Marolts encounter `nasty season’ on Everest |

Marolts encounter `nasty season’ on Everest

The Aspen-based Ski Everest Expedition is retreating from Mount Everest summitless but intact, while the made-for-live-TV Global Extremes expedition is down to a hard-core few who are hoping for one more chance to scramble to the top of the world later this week.

Citing unrelenting wind and foul weather, and forecasts of the onset of the monsoon season, the Ski Everest Expedition, led by Aspen twins Steve and Mike Marolt, reported that most of its nine-man team was coming down off the mountain, according to a dispatch from Mike Marolt on

“It has been almost 60 days, and north Everest has kicked our butts,” he said in a satellite-phone dispatch posted May 24.

“The weather has just been very, very difficult. And that is the way it goes sometimes – you strike out.”

Marolt also said 90 percent of the expeditions were in the process of retreating from the north-side base camp as of May 23, according to And of the climbers that did summit, he said there were widespread cases of severe frostbite and snow blindness.

Marolt said expedition member Dr. Jon Gibans, who works at the Snowmass Clinic and has high-altitude medical experience, was inundated with climbers in need of treatment.

“I can’t even begin to tell you the scores of people that are going home without fingers or toes,” he said in the May 23 dispatch. “It is something I have never, in 15 years of climbing big mountains, come across … the horrible stories … of expeditions being held up for two and three hours at the Second Step.” The Second Step is the crux of the northeast ridge route accessed one-at-a-time on a rickety ladder over a 20-foot headwall at about 28,000 feet.

“We have confirmed with the Swiss that just about every expedition that has summitted has at least a member that will lose one digit or two,” Marolt said in a May 24 dispatch. “Many toes on the feet. A nasty, nasty season.”

The Global Extremes team planned to make a summit attempt last Thursday, but that bid was aborted when team members participated in a rescue at approximately 27,000 feet, dashing their own plans.

The team retreated to advanced base camp at about 21,000 feet, where just two of the five amateur climbers selected to participate remained as of Sunday – Aspen’s Ted Mahon and Gunnison’s Jesse Rickert.

Lead Global Extremes guide Chris Warner has reportedly dropped out, and the live-TV broadcast for Thursday’s possible summit push was in limbo as of last night, according to Mahon’s girlfriend, Christy Sauer, who spoke with Mahon via satellite phone Sunday night.

“Ted said it was like a ghost town at [advanced base camp],” said Sauer, who works at the Aspen Art Museum, Monday.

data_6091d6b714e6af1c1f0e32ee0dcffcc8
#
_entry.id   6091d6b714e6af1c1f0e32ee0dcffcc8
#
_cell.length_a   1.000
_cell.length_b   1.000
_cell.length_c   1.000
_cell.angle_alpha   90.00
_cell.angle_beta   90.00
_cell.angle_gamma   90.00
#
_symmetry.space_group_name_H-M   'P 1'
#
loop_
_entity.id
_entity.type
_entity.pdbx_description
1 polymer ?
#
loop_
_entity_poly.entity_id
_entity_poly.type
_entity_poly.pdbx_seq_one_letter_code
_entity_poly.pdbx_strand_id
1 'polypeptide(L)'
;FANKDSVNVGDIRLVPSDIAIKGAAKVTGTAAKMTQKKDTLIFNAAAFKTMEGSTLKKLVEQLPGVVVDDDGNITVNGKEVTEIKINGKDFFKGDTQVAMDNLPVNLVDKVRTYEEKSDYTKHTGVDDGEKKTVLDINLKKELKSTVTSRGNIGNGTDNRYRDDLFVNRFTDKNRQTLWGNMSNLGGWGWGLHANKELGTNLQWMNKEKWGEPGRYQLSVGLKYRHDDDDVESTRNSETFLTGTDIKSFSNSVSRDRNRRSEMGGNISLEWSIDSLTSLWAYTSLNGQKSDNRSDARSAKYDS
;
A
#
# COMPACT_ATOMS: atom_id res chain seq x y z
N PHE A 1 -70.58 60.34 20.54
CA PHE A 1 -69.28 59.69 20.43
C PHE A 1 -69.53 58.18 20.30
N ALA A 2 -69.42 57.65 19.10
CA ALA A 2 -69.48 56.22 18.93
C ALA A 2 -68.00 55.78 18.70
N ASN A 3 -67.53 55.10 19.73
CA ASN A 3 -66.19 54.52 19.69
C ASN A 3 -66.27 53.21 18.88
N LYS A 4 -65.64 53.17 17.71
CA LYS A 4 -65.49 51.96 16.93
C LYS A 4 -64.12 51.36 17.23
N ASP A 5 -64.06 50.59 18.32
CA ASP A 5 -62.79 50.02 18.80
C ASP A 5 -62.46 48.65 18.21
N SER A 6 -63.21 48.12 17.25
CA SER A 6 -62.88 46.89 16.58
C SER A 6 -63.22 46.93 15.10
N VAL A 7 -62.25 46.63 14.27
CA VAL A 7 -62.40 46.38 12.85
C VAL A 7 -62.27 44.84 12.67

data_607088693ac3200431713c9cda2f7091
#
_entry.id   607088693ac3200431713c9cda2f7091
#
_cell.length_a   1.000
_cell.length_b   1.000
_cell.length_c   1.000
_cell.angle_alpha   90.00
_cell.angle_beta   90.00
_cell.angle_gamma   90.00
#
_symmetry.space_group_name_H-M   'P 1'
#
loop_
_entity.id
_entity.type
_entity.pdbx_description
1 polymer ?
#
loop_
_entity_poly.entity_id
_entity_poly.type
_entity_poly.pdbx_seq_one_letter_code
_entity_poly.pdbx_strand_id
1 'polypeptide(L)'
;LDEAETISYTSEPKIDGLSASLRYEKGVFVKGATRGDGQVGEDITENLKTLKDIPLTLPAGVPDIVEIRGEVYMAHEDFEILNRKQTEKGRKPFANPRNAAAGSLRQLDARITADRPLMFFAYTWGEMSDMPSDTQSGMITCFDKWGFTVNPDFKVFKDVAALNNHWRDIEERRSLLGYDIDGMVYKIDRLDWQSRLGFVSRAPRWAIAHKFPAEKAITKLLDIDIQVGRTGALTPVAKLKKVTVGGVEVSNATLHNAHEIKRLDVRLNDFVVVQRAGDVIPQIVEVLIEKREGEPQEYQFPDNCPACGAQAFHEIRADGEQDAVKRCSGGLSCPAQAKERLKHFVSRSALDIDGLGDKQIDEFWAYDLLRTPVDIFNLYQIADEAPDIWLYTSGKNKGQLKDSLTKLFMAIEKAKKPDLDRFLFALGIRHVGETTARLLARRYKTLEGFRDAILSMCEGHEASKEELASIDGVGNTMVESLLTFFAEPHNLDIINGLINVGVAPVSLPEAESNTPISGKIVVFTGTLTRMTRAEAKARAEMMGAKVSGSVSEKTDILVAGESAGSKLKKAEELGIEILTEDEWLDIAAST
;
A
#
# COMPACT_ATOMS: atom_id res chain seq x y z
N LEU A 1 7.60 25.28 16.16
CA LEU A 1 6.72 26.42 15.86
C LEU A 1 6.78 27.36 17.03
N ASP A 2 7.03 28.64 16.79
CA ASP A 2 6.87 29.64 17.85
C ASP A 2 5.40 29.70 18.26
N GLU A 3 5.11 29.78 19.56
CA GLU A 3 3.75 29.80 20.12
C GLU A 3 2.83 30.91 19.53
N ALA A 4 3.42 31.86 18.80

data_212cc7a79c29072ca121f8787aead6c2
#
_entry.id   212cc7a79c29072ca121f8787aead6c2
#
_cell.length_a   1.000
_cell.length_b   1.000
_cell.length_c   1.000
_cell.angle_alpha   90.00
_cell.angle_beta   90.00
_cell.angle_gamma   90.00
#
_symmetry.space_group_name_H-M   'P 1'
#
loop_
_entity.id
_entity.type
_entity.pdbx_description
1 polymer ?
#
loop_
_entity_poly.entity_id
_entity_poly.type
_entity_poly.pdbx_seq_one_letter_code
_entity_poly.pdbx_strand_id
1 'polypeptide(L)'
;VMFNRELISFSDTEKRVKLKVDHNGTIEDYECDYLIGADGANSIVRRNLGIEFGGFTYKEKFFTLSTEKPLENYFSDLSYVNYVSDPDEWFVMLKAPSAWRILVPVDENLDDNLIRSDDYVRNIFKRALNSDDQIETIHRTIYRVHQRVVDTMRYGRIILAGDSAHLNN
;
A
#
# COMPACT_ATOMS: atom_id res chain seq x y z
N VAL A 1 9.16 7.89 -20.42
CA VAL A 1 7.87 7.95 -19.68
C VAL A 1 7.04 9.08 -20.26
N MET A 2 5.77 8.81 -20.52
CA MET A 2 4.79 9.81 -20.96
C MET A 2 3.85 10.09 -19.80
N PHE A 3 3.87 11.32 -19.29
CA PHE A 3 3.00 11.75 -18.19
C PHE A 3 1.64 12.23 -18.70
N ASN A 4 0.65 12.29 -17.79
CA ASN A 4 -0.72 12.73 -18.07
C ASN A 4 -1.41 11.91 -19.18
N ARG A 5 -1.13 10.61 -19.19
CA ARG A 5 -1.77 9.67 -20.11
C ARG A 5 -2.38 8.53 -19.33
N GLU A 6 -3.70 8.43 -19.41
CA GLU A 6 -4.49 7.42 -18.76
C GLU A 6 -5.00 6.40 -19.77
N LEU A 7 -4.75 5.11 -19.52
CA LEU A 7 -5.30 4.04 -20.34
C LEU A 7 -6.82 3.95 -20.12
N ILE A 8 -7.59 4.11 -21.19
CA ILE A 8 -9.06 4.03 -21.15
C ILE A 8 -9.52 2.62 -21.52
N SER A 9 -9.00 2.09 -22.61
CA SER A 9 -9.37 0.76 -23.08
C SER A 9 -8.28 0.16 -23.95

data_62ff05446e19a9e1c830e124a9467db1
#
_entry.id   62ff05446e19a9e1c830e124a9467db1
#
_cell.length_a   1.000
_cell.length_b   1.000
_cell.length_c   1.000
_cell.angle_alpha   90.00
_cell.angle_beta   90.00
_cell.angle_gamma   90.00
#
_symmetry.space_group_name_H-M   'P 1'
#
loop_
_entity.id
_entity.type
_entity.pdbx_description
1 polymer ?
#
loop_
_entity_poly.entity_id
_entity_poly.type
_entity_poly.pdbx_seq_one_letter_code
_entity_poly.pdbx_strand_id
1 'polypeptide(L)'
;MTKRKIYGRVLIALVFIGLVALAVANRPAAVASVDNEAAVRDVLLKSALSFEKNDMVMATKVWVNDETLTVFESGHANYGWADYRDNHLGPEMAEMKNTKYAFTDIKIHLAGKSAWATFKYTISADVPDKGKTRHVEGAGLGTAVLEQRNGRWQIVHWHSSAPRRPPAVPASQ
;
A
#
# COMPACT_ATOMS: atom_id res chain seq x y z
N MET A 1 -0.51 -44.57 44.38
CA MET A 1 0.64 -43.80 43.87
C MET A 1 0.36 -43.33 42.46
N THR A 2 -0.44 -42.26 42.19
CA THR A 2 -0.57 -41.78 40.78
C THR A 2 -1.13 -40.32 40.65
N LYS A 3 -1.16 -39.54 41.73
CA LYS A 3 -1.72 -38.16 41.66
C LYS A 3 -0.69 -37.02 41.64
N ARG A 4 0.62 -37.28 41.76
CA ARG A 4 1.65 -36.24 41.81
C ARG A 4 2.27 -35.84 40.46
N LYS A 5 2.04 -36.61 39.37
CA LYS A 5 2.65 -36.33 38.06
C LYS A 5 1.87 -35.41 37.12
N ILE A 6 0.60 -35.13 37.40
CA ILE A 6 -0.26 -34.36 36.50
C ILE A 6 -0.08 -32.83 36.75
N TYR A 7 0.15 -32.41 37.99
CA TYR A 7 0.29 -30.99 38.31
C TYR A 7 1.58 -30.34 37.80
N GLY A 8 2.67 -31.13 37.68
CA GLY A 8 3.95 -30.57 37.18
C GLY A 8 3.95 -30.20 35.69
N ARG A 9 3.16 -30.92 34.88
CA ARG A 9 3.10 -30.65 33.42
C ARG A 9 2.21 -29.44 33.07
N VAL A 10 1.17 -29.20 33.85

She said the team now includes Mahon and Rickert, 18 Sherpa guides, Mark Whetu, a seasoned high-altitude guide from New Zealand who was originally a cameraman for the team, along with Jake Norton, another cameraman with high-altitude guiding experience.

“They were going to leave [Monday], go up to Camp 1, then skip Camp 2 and make tomorrow a big day, so they’d be summitting what would be Thursday night for us, Friday for them,” said Sauer.

The latest report from the Global Extremes team was posted May 22 on, as of last night, and the Outdoor Life Network Web site ( featured a report several days old as of last night saying today was still a possibility for a summit attempt.

Sauer said the team will be using supplemental oxygen from 23,000 feet on – in order to improve their chances, safety and speed – if weather allows.

“Ted and Jesse feel really good … and Ted’s psyched to be having oxygen lower, and it sounds like it’s not going to be as crowded. They felt like they wanted to give it one more try,” said Sauer.

In the latest Marolt dispatch, May 24, Mike said the team was heading up the mountain so every member could attempt a ski descent from 23,000 feet, while Tim Carlson and Jim Gile planned to head up farther to see how high they could get as weather allowed. The team also planned to pull its camps off the mountain in the process of retreat.

Additionally, Dr. Gibans is staying for another week or so, Marolt said, assisted by a Sherpa and bottled oxygen, hoping for a chance to summit before the monsoons set in.

“For us, without oxygen, there just has not been a chance to summit Everest,” he said in the May 24 dispatch on “Things have not gone well for us with the weather. It is time to go home and get on the mountain bikes.”

[Tim Mutrie’s e-mail address is]

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